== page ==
02-16-2008, 11:26 AM
Buy British because you want a car with some soul; even a ratty looking TR4 will turn more heads (<span style="color: #CC0000">anywhere</span>)than any late model Porsche, Ferrari, or Bentley.

<span style="color: #CC0000">Even non-mechanic dale</span>
know that it is done right. I'll know everything about the car, right down to the location of the clips used to hold the stainless steel brake lines to the frame.

The most important thing, even beyond selecting the "right" car for restoration, is having 1. spousal support for your project,

Yupper on the wife comment!! When the Mrs is fairly
certain I've burned thru another $5,000. she books a
caribbean cruise as HER reward for my hard work. I've
been on many cruises this past 2 years!!

d /bcforum/images/%%GRAEMLIN_URL%%/jester.gif /bcforum/images/%%GRAEMLIN_URL%%/driving.gif

02-16-2008, 12:40 PM
In a weird sort of way, the restoration cost seems to approach what any given car would cost if it were available new, right now. Surely a new produced right now TR3 would be around 30K. The other "rule of thumb" is to take your worst case preliminary estimate, and at least double it. I have bought a lot of POS cars in my day (have owned over 100 at this point) Because I am skilled at mechanical work, many of those have gone on to a new life. I am no good at welding/bodywork, so that always figures into whether or not I buy a car. I know what it costs to get good work done, though, so I have learned to walk away if necessary. Therte are a lot of LBCs left (exporting aside), so with patience, a decent starting point can usually be found. I am way into a Corvair project. The car was FREE, the welding was done, but the entire rest of the car was in boxes. No suspension even. This is a great car for me, as I can make it exactly like I want it, but it still consumes money and time, little of which I have to spend on it.In the end, it will never be worth what I have in it, but I will have a "new" car built exactly to my specifications. How can you go wrong??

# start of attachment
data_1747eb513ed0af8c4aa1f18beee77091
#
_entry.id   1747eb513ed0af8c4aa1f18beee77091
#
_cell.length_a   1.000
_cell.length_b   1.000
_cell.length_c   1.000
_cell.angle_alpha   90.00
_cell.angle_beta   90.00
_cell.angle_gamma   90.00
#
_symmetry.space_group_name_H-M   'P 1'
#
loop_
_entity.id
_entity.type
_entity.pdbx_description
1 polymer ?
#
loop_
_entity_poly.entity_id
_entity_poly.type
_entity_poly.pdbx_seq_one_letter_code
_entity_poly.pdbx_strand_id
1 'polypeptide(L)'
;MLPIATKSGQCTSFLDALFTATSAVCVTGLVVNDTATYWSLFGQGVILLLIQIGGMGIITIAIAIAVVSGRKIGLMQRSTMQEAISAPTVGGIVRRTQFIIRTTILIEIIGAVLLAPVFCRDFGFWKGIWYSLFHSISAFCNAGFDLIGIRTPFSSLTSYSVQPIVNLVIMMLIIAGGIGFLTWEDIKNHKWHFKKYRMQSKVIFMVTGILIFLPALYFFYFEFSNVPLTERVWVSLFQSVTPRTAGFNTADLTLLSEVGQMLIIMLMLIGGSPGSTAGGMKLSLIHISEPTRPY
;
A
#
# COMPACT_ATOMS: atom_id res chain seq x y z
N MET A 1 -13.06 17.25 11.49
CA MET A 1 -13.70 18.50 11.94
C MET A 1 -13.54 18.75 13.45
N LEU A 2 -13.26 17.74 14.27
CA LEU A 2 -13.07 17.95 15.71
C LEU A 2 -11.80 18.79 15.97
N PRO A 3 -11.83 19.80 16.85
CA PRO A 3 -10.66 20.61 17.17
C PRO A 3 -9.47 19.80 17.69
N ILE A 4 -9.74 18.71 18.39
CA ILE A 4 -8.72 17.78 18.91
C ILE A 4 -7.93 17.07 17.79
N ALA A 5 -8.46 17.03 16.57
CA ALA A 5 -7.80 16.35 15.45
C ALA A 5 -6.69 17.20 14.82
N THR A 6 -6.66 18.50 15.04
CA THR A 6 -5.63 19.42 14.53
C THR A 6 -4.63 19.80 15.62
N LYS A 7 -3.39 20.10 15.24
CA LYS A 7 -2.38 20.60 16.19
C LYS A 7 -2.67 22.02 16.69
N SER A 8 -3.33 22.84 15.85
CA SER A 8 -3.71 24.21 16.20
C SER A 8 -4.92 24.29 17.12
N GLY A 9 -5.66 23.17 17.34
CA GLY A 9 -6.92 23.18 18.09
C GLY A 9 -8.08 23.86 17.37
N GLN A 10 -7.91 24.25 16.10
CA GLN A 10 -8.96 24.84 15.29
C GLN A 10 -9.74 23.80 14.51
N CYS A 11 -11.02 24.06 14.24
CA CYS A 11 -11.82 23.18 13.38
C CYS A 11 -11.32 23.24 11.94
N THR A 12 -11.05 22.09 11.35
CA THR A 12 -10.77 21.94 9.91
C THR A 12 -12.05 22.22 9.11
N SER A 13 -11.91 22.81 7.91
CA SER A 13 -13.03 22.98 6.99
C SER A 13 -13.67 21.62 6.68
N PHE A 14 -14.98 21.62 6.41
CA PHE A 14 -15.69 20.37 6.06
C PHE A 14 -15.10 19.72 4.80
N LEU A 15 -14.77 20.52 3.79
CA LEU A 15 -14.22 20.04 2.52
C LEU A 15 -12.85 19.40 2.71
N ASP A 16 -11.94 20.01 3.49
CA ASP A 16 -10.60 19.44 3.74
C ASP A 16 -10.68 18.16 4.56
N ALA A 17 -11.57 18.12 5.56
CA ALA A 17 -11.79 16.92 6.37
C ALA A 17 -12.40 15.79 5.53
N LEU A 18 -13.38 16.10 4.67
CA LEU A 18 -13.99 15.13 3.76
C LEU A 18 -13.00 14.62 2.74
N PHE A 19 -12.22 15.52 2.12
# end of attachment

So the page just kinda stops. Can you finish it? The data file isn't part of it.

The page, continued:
02-16-2008, 02:00 PM

What year Corvair? I had a 66 Monza convertible, 4 carb, 4 speed that I loved.

02-16-2008, 05:34 PM